factfinder.gif (would it were that easy….)

My exploratory committee (of one – me) is embarking on a list of graduate schools and their relative merits.  This is more difficult than I anticipated, since I am still unsure if I want to end up as a) a linguist with a focus on French or b) a French scholar with an emphasis on linguistics or c) both a linguist and a French scholar.  All of these have their relative merits.  Since both fields interest me, I am leaning toward “c,” despite its heavier workload (and likely longer duration).  The added benefit is that it would make me more employable (according to my logic).  All three options require me to find a university that has strong programs in both, which is surprisingly difficult.  I’ve also been checking course catalogues – a program may be well-respected, but if they don’t offer classes that align with my academic interests, what would be the point?  The fees and expenses prevent me from applying to every school that fits the bill, and I should have a decent list by my GRE date in April.  So far, I have come up with (in no particular order):

  1. Glamorous Ivy League School (while both programs are strong, their respective strengths are not necessarily what I am looking for – still, I’m keeping it on the list for the time being)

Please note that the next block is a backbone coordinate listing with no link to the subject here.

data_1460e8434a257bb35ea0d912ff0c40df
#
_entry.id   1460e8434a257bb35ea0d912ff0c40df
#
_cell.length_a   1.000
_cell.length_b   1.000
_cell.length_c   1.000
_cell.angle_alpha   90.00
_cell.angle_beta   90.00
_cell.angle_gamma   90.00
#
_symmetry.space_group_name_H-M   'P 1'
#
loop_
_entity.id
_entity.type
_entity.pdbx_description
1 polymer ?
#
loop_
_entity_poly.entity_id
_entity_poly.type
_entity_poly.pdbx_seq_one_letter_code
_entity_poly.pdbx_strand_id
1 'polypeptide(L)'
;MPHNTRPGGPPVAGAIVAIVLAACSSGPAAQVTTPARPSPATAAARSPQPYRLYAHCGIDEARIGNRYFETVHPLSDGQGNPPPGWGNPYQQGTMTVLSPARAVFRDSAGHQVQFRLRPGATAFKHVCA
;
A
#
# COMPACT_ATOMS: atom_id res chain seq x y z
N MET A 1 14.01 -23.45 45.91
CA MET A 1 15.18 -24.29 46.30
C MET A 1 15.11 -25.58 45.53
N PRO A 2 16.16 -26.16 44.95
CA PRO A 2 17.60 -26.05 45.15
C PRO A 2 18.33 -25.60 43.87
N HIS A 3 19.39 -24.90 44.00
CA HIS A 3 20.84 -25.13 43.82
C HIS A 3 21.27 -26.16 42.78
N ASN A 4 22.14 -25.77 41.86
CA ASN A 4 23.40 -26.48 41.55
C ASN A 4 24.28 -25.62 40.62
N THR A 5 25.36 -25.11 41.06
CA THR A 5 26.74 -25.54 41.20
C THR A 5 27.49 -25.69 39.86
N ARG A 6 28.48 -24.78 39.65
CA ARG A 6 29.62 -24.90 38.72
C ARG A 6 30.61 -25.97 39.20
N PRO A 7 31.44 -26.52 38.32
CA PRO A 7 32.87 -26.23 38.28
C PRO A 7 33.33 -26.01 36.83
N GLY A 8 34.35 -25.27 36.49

2. Big Ten School (this one is a front-runner – and it also has other qualities that appeal to me [location, etc.] – all in all, a contender)
  3. Fancy West-Coast Private School (stronger in linguistics than in French, but both excellent, good rep – pricey locale)
  4. West-Coast Public University #1 (tops even Big Ten School – both programs are world-renown, but probably the most competitive of the lot [read: GRE math scores become even more important as I compete against the world’s most motivated], but nothing ventured, nothing gained – and my grades and writing samples should impress)
  5. West-Coast Public University #2 – (learned about this program from someone in my vicious Syntax class, has a lot of what I want; but I wonder why my compatriot in Syntax isn’t doing her grad work there – I intend to find out)
  6. Current University – (definitely well-respected, though more so in French; however, does not have everything I am looking for in a program, but other considerations apply – and they may be getting an extra faculty member that could ameliorate some of my concerns)

I am keeping my eyes peeled and my ears to the ground.  I may find other schools that could bump off some of the weaker members of my list.



On another topic…in my sociolinguistics class, we are supposed to keep a journal of our conversations for a 36 hour period.  Outside of school, I haven’t been keeping up a lot of conversation; although I do have some social plans, I won’t look so very sad and hermit-like.  Actually, the professor also considers IMs (which I don’t normally write) and e-mails as conversations, too; so I guess blogging would count.  How very 21st century.